The marketing stack can help organizations re-envision how their technology serves their larger goals.
Marketing Marketing Technology

Your Company Needs a MarTech Stack. Here’s How to Build One

6 Minute Read

Conferences and networking events provide the opportunity for professionals to gain powerful insights into how other brands are pursuing innovation. So when one CMO hears from no fewer than six of his peers at the conference about the new martech stacks they’re working on, the CMO is intrigued—and also alarmed. He’s been too preoccupied with everything else being thrown his way to really consider addressing their martech stack, and he doesn’t want to admit it.

So what does he do? He fakes his way through the conversation, trying to latch on to as many details as he can. Then, when the conversation ends, he walks away and whips out his phone. He’s worried his organization is falling behind the rest of the industry in terms of how they manage their technology.

What he learns, of course, is that the martech stack isn’t some new technology his company has failed to adopt. Instead, it’s a concept that views a company’s accumulated marketing tech as an ecosystem of separate machines that form something greater than the sum of their parts. Think of all the technologies that go into a single car, or a computer. You may know the names of all of these parts, but their value is defined by their relationship to the larger machine.

This is exactly how marketing technology functions in martech stacks. As Scott Brinker, founder of, points out, the growth of the “stack” concept is reflective of the current state of digital marketing.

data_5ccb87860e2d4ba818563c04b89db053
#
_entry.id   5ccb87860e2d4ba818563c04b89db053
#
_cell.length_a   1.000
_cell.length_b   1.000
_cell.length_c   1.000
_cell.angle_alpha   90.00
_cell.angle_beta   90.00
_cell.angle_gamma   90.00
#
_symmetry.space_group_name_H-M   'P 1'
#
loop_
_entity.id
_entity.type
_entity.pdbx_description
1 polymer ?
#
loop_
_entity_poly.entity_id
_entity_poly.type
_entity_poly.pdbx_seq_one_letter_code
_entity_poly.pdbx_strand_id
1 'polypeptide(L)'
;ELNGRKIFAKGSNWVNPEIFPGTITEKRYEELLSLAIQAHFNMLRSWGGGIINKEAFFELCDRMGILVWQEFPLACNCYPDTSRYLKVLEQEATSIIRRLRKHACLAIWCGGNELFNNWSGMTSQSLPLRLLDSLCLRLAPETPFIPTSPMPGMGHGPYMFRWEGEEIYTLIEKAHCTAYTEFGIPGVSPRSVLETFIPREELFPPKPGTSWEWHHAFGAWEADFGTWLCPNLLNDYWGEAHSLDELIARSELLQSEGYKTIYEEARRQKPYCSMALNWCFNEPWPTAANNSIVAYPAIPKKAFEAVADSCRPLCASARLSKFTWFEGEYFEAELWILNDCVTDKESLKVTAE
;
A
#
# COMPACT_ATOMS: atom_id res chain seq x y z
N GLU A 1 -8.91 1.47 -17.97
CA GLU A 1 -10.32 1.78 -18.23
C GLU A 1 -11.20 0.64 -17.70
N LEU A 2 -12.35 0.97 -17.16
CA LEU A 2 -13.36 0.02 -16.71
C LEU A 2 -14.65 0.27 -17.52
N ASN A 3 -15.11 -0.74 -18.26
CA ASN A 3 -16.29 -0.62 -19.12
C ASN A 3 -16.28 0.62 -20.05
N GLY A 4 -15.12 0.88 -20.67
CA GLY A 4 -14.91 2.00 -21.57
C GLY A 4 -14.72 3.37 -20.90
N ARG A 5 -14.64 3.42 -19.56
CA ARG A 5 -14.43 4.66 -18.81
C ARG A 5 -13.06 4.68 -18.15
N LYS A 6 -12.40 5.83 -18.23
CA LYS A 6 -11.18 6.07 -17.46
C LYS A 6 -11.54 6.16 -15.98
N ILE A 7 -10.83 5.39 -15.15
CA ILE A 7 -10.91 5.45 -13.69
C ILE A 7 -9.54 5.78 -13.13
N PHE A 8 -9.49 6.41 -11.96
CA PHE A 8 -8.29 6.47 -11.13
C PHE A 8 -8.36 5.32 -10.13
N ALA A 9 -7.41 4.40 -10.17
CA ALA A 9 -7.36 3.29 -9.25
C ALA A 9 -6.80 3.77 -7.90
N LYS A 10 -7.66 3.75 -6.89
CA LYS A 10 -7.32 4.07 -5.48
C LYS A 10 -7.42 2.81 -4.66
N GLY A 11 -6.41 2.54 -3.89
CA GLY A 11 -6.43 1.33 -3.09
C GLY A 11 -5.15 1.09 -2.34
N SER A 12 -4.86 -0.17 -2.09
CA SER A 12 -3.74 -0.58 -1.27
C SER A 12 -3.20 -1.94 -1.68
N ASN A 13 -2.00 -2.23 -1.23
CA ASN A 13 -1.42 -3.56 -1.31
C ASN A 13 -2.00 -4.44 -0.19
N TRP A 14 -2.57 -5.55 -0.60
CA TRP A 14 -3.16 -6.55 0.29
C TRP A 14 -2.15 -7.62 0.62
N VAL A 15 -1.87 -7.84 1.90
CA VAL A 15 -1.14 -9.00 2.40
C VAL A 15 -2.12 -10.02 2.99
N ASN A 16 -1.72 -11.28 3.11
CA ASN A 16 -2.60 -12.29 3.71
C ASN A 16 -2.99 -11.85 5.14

“[The customers’] interactions with companies, they’re all happening because of these digital touchpoints,” Brinker says. “This is the ‘new now’ for brands: How well do [the martech stacks] work, and how is the narrative engaging consumers across touchpoints?”

Despite this trend, many companies haven’t even begun to adopt the “stack” concept. But as marketing technologies proliferate and play a more central role in company revenues, it’s a concept every company will eventually have to embrace.

A woman checks her phone, her laptop open in front of her

Image attribution: William Iven

Democratizing Your MarTech

There’s no reason to be daunted by the task of building martech stacks, simply because your organization probably already has the stack in place.

That’s because the stack isn’t a technology itself, or a framework, or even a strategy to implement. Rather, it’s a concept that governs your view of your marketing technologies as a single collaborative unit, where individual parts depend on one another and contribute to a cohesive digital experience. The martech stack is a way of organizing these various parts and understanding how they interact with one another—and it also helps break down silos that can obstruct the system’s full potential.

“Strategically, you created silos for these technologies. You have the team that builds the web, the team that deals with social, and so on,” Brinker says. “While it’s perfectly rational why that happens, how do we move from that hierarchical structure to another organizational format? It’s the same thing with the technology: The technology has to share data.”

In other words, technology—and the teams making use of it—can’t operate in isolation. Teams should be working side-by-side and sharing the data, insights, and functionality of one martech. With more than 5,000 different companies currently occupying the martech space, the possible combinations of technology are practically countless. The only rule of governance is that you understand the ways in which these technologies can serve one another, building a better marketing strategy through collaboration.

Organizing Your Own Stack

How do you organize your own martech stack? It starts with the technology you already have in place. Most organizations already have the ingredients for a stack, they just haven’t conceptualized these parts as a single entity.